After reading the op-ed by Amy Margolis (“Opportunities lost amid OLCC’s cannabis license backlog,” Sept. 2) and as someone who was also there, I thought it would be good to remind readers that it was her organization, The Oregon Cannabis Association PAC, that bullied the Legislature into opening the state to outside interests – which has led to the very situation she decries. Ms. Margolis' organization led the effort to remove the original two-year residency requirement, leading to this massive backlog. At that time, the Legislature was not open to putting limits on the number of licenses or making previous participation in the Oregon Medical Marijuana Program a condition of licensure. This last option alone would have guaranteed that existing canna-businesses and small family grows had an opportunity to participate that the Legislature so often spoke of wanting.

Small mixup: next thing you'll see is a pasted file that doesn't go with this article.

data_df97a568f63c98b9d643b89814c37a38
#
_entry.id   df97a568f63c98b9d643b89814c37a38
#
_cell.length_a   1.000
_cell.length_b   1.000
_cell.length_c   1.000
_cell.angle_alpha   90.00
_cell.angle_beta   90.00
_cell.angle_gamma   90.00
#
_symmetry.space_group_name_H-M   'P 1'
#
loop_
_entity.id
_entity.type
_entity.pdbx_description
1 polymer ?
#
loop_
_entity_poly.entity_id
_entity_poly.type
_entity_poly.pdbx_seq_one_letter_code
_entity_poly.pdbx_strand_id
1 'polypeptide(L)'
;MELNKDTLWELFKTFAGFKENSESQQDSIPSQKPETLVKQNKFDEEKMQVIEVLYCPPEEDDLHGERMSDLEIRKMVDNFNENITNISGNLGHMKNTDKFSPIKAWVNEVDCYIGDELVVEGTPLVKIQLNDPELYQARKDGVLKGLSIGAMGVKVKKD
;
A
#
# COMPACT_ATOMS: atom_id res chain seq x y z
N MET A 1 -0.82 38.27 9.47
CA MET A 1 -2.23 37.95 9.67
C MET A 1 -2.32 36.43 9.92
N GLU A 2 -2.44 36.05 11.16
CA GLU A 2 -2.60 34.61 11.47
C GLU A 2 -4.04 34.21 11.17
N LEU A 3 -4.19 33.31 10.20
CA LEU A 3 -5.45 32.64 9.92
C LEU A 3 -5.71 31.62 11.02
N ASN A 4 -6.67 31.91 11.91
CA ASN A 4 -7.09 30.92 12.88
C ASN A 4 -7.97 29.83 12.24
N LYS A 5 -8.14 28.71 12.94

That being said, I do not disagree with several of Ms. Margolis' points. She is right that the backlog has left many small Oregon startups behind or languishing. Asking the Oregon Liquor Control Commission to turn all its efforts toward resolving the crises is a good step, and I would add that this should include redirecting enforcement activities more toward inspection duties. Perhaps the solution lies in the state allowing the OLCC to issue temporary “certificates of occupancy” to applicants that are simply waiting for a final walk-through.
Anthony Taylor, McMinnville
Taylor is legislative director of Compassionate Oregon, which supports medical marijuana.